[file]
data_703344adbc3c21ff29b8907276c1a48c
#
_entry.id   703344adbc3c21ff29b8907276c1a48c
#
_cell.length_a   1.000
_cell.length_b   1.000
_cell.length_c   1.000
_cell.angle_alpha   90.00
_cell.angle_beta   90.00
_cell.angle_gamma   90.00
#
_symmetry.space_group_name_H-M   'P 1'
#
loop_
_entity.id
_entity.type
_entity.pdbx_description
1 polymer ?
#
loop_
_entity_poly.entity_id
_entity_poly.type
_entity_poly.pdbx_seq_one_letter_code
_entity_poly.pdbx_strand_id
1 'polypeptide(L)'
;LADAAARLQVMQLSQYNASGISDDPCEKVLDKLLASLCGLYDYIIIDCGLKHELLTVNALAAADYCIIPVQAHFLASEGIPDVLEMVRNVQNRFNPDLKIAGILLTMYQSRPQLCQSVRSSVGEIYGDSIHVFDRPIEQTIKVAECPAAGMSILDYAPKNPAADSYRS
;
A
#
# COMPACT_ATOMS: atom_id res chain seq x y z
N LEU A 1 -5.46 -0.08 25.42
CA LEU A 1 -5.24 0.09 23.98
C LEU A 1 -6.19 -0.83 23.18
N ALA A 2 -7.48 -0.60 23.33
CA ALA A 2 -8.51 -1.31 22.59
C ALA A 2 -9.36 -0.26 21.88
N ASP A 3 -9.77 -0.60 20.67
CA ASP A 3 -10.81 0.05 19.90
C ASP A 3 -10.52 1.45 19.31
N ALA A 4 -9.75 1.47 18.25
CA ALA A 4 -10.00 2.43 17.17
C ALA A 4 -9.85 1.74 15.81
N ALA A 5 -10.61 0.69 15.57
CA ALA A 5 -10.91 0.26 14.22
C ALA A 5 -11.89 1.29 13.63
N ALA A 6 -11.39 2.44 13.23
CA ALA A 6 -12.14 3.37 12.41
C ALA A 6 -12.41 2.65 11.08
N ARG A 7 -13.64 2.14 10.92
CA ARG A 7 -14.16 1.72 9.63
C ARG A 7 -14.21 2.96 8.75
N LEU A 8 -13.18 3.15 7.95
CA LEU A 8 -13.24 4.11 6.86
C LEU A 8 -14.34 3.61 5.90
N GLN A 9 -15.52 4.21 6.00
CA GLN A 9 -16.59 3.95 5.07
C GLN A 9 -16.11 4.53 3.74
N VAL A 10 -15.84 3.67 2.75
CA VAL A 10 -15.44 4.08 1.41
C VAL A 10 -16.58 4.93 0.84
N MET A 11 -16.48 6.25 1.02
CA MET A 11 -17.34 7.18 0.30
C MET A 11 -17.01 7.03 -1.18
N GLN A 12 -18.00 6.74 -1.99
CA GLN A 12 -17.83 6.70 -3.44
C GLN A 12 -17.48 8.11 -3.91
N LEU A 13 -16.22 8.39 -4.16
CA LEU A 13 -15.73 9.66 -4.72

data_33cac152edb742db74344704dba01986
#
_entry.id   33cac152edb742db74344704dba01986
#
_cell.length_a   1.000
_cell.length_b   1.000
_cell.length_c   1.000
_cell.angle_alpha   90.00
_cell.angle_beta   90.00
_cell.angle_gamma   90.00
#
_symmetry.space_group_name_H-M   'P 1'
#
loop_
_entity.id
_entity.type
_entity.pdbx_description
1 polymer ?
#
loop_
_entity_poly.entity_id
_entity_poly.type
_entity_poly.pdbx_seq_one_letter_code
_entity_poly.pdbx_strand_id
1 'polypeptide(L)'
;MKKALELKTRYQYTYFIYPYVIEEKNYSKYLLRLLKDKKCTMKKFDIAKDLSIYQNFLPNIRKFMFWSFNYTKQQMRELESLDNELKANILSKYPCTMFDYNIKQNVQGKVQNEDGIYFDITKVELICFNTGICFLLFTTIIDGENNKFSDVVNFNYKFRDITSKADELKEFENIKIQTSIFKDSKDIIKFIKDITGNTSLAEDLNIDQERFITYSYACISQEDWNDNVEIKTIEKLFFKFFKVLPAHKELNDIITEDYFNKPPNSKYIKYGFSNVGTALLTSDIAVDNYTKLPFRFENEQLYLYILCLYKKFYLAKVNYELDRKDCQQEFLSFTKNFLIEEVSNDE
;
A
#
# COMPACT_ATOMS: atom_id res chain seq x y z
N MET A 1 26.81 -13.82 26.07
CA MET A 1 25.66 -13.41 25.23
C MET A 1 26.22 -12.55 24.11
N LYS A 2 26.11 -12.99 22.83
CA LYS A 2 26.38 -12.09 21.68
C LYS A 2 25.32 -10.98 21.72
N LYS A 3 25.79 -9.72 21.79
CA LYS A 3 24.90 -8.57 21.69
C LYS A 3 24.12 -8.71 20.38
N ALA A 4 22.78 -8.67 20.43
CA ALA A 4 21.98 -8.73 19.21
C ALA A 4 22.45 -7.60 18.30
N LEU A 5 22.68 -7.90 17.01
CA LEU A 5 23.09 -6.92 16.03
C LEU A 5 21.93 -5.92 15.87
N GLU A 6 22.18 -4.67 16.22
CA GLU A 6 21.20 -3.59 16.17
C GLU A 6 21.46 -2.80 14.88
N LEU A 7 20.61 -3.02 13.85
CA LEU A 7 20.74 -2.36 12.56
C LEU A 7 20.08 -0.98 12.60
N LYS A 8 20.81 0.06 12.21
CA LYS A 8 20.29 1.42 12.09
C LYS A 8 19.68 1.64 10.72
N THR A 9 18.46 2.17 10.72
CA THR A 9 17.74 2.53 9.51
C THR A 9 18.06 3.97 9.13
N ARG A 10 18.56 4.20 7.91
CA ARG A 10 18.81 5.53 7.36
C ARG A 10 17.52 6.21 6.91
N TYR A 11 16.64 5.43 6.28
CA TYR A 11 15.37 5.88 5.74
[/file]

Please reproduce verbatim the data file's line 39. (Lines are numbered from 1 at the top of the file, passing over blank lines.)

C ASP A 3 -10.52 1.45 19.31